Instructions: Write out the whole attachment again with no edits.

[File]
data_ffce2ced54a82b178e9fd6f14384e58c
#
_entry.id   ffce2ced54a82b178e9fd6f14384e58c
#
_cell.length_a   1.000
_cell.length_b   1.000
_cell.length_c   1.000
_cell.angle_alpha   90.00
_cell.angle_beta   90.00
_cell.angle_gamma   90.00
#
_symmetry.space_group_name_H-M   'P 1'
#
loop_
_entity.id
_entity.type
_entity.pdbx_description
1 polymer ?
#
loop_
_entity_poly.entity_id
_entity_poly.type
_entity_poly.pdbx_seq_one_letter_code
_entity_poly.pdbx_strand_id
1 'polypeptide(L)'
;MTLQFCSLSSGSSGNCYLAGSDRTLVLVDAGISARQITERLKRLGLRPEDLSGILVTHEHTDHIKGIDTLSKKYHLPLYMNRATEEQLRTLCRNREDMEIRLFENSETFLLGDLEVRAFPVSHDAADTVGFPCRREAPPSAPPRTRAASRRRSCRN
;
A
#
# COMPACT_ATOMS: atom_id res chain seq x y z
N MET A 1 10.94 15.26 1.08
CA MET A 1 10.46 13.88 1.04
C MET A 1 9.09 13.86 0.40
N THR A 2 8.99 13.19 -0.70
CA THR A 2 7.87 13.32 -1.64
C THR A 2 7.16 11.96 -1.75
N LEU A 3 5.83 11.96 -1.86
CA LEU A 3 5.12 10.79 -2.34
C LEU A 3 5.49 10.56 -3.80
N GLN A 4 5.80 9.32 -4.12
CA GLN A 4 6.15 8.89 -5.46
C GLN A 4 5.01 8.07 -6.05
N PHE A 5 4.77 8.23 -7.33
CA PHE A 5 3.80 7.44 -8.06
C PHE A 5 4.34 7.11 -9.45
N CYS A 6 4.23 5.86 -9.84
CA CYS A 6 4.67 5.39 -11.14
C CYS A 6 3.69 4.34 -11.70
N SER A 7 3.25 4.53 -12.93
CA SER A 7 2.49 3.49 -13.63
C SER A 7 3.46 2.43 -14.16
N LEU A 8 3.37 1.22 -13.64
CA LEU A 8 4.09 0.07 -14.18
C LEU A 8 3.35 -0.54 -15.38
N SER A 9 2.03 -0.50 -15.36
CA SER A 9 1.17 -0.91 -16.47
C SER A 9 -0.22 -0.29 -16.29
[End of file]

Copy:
data_ffce2ced54a82b178e9fd6f14384e58c
#
_entry.id   ffce2ced54a82b178e9fd6f14384e58c
#
_cell.length_a   1.000
_cell.length_b   1.000
_cell.length_c   1.000
_cell.angle_alpha   90.00
_cell.angle_beta   90.00
_cell.angle_gamma   90.00
#
_symmetry.space_group_name_H-M   'P 1'
#
loop_
_entity.id
_entity.type
_entity.pdbx_description
1 polymer ?
#
loop_
_entity_poly.entity_id
_entity_poly.type
_entity_poly.pdbx_seq_one_letter_code
_entity_poly.pdbx_strand_id
1 'polypeptide(L)'
;MTLQFCSLSSGSSGNCYLAGSDRTLVLVDAGISARQITERLKRLGLRPEDLSGILVTHEHTDHIKGIDTLSKKYHLPLYMNRATEEQLRTLCRNREDMEIRLFENSETFLLGDLEVRAFPVSHDAADTVGFPCRREAPPSAPPRTRAASRRRSCRN
;
A
#
# COMPACT_ATOMS: atom_id res chain seq x y z
N MET A 1 10.94 15.26 1.08
CA MET A 1 10.46 13.88 1.04
C MET A 1 9.09 13.86 0.40
N THR A 2 8.99 13.19 -0.70
CA THR A 2 7.87 13.32 -1.64
C THR A 2 7.16 11.96 -1.75
N LEU A 3 5.83 11.96 -1.86
CA LEU A 3 5.12 10.79 -2.34
C LEU A 3 5.49 10.56 -3.80
N GLN A 4 5.80 9.32 -4.12
CA GLN A 4 6.15 8.89 -5.46
C GLN A 4 5.01 8.07 -6.05
N PHE A 5 4.77 8.23 -7.33
CA PHE A 5 3.80 7.44 -8.06
C PHE A 5 4.34 7.11 -9.45
N CYS A 6 4.23 5.86 -9.84
CA CYS A 6 4.67 5.39 -11.14
C CYS A 6 3.69 4.34 -11.70
N SER A 7 3.25 4.53 -12.93
CA SER A 7 2.49 3.49 -13.63
C SER A 7 3.46 2.43 -14.16
N LEU A 8 3.37 1.22 -13.64
CA LEU A 8 4.09 0.07 -14.18
C LEU A 8 3.35 -0.54 -15.38
N SER A 9 2.03 -0.50 -15.36
CA SER A 9 1.17 -0.91 -16.47
C SER A 9 -0.22 -0.29 -16.29